An Idle Thought on Differential Identity

I work a lot with teachers that don’t want to expose themselves to risk, argument, or harassment on the web. They create crazy good stuff that would be useful to other people for their classes, but the thought of sharing it on the web where they would be prone to lawsuits or complaints from wingnuts is unappealing to them or their bosses, so into the Blackboard Learning Management System it goes to die behind a password.

What sort of things are they afraid of? Well, maybe they are afraid that the readings of their class on gender identity will get picked up by wingnut media, and their legislators will be pushing for them to be fired. Maybe they are afraid that the page they wrote on the economics of medical care, in which they use a graphic under fair use, will get hit by a copyright suit. Maybe they are afraid that some unfriendly pedant out there will see hastily composed lecture notes and scoff at a mistake they make in presenting kin selection algorithms.

All these things have low probability overall, but present enough risk that people won’t share. As open educators we’ve fought, I think, a prolonged battle to cut through the FUD and get people to embrace the small level of risk.

I’ve lately been wondering if there are other solutions. Almost all the risks come from people you don’t know encountering your stuff and making your life miserable. So the solution has been to cut off access to your stuff by people you don’t know, which reduces network effects.

But another way to do this is to let anyone access the stuff you create (worksheets, explanations, activities, etc) but only let people who know the creator see the identity and institution of the creator. In other words, you sort of password protect the identity of the person doing it, not the asset itself.

I think (maybe) with hashing this might not even be hard — identity is stored in a hash, when I find materials I like they are checked against my list of email contacts to see if the hashes could be results of any of those, and if they are I can see the person’s identity. If not then they are Anon689aef6, or whatever.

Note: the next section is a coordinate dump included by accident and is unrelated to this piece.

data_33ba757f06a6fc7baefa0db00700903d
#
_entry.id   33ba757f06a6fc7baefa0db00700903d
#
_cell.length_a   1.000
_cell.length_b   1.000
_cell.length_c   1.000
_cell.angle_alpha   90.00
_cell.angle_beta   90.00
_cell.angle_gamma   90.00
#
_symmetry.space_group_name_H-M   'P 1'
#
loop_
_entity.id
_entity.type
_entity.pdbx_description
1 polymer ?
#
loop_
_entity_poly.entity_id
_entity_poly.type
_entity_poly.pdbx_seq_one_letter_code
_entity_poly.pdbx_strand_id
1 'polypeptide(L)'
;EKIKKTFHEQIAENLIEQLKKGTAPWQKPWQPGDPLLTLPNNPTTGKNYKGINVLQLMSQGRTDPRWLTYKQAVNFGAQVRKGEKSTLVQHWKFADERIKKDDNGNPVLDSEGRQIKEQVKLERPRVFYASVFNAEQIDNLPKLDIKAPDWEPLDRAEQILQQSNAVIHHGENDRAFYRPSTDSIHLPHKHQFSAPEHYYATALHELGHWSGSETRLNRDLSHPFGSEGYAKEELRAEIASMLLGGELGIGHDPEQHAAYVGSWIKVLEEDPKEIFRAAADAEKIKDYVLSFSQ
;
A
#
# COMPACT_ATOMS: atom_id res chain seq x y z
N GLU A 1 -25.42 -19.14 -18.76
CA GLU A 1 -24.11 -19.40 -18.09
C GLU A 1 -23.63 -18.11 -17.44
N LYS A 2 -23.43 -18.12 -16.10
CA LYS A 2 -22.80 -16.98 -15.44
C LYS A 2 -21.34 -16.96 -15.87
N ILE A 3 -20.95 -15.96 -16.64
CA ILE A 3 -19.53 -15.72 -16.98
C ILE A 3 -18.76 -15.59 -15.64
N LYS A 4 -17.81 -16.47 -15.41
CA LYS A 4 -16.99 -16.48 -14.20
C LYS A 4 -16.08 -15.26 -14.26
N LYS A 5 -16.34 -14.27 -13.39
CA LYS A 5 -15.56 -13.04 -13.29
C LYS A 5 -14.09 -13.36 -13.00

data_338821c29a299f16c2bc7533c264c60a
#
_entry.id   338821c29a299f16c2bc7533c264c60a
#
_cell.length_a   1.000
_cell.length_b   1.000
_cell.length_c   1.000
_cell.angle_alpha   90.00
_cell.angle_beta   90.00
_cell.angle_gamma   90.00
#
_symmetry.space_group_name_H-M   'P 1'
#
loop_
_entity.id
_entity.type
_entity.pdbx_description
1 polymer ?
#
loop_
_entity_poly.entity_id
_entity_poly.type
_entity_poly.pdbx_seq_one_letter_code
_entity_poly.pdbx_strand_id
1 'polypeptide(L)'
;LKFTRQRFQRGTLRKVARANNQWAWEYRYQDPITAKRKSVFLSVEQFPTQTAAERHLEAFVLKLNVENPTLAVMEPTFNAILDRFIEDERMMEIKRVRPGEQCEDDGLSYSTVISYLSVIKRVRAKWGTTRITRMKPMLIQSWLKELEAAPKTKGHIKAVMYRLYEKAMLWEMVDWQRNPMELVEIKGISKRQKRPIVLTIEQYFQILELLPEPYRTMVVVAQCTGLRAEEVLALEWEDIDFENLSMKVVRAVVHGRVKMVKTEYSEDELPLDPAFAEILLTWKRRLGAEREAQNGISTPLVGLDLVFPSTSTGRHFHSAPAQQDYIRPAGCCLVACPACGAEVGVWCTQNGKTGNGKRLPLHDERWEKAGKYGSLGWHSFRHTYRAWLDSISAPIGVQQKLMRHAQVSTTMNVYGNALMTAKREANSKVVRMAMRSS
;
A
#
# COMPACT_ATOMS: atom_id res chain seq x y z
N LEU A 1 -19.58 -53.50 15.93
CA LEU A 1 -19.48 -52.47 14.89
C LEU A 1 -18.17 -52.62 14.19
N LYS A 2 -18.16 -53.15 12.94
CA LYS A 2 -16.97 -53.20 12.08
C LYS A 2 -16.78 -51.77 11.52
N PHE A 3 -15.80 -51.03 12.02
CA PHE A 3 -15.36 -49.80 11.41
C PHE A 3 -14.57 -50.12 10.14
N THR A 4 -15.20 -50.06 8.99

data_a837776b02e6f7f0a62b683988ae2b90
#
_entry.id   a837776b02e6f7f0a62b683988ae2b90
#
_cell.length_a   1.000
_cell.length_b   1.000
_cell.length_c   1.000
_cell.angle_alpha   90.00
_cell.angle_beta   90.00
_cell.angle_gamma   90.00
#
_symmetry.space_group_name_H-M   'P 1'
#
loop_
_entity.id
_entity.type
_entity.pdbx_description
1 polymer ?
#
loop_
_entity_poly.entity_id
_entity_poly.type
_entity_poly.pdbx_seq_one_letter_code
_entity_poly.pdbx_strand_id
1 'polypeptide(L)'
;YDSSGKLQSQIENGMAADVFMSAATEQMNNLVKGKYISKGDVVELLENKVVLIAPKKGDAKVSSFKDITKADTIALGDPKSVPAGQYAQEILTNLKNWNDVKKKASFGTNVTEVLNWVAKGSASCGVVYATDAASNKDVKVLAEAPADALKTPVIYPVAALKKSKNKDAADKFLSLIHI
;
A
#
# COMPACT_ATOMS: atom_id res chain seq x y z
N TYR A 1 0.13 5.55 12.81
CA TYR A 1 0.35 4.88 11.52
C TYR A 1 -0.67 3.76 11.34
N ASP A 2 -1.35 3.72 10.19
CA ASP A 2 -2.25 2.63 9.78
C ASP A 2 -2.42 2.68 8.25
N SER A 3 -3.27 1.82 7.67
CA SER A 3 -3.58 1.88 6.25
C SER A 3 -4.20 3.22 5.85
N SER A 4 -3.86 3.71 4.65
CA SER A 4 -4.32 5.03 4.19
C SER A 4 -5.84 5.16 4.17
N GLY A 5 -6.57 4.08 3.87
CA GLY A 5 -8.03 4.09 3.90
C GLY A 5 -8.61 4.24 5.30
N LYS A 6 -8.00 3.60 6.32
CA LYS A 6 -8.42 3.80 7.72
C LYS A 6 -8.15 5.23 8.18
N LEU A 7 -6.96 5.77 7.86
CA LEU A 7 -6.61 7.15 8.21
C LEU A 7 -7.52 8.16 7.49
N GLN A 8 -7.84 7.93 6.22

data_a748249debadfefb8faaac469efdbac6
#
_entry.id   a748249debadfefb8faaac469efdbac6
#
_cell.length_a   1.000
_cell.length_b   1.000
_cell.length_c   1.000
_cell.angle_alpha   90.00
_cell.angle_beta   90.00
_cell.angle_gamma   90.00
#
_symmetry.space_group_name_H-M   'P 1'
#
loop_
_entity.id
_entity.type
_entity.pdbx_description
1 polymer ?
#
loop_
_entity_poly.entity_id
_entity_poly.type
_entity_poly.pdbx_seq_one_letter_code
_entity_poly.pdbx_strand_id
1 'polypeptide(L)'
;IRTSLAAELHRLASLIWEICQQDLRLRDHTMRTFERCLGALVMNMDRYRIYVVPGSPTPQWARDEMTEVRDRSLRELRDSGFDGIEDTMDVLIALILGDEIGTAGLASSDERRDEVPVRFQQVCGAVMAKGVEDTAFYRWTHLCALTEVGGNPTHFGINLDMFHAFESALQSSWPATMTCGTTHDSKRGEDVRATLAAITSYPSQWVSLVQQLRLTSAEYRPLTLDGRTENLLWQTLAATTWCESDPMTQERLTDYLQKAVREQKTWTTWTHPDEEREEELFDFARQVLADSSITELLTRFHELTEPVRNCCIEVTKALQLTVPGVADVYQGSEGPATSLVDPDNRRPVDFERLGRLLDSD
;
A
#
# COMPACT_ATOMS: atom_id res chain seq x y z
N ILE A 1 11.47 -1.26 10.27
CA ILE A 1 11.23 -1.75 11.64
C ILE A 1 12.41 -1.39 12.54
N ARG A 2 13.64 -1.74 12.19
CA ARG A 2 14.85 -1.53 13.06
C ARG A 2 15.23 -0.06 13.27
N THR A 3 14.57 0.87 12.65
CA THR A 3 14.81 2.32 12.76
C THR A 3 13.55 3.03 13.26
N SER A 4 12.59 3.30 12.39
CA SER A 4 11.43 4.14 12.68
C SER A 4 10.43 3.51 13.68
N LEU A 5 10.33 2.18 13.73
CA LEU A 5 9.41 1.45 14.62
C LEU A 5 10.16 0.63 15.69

Just playing around with the idea. It would be a scheme mostly for people wanting to release Creative Commons licensed material for other to fork while minimizing exposure.


9 thoughts on “An Idle Thought on Differential Identity

  1. I know we just put into play a “federated” identity for our Wireless network. Eduroam is for visiting academics who want access to the network, but don’t want to put up with the limits/vagaries of our public wireless network. It’s based within Shibboleth, but at least has a tie back to the home institution through the eduRoam federation.

  2. Forking might address the scared-to-share anxiety. The anxiety is understandable. It is not easy to cast s rhetorically effective position w/o stirring up someone. (Students tell me this all the time. ‘How to I critique this on my blog / on the wiki w/o pissing off the author?’ ‘Learn decorum.’ And we talk abot how to do that.) But forking might anonymize the statement enough so that those who might get wound up won’t know where to address their spit. Might frustrate them enough that they go elsewhere. Forking spreads that authorship around.

  3. How about this. You use standard PKI to leave a signature. Anyone who knows your public key can verify the signature, anyone who doesn’t has to try every key in the world randomly to figure out who you are.

    • Yes! This is exactly the sort of thing I’m talking about. So a class could all work together in the open, but no one knows who they are unless individuals want that. If later they want to show an employer their work, they could share their key. If they’d prefer not to show that work they don’t. And if they want to claim the work for the whole world to see they can publish the key to a public space.

      • Hmm, if people are working together, then they’re probably going to want to think in terms of a static nym for each person. If some of that working is f2f, they’re going to want to map the nym to the real ID. So, if you really care, this smells like a recipe for leakage (e.g. someone oversharing a page mapping real names to nyms, or even just accidentally referring to someone by name instead of nym in a public post).

  4. Why just not share-with-identity internally, and release to the wild completely anonymously? You can’t get credit then, of course….

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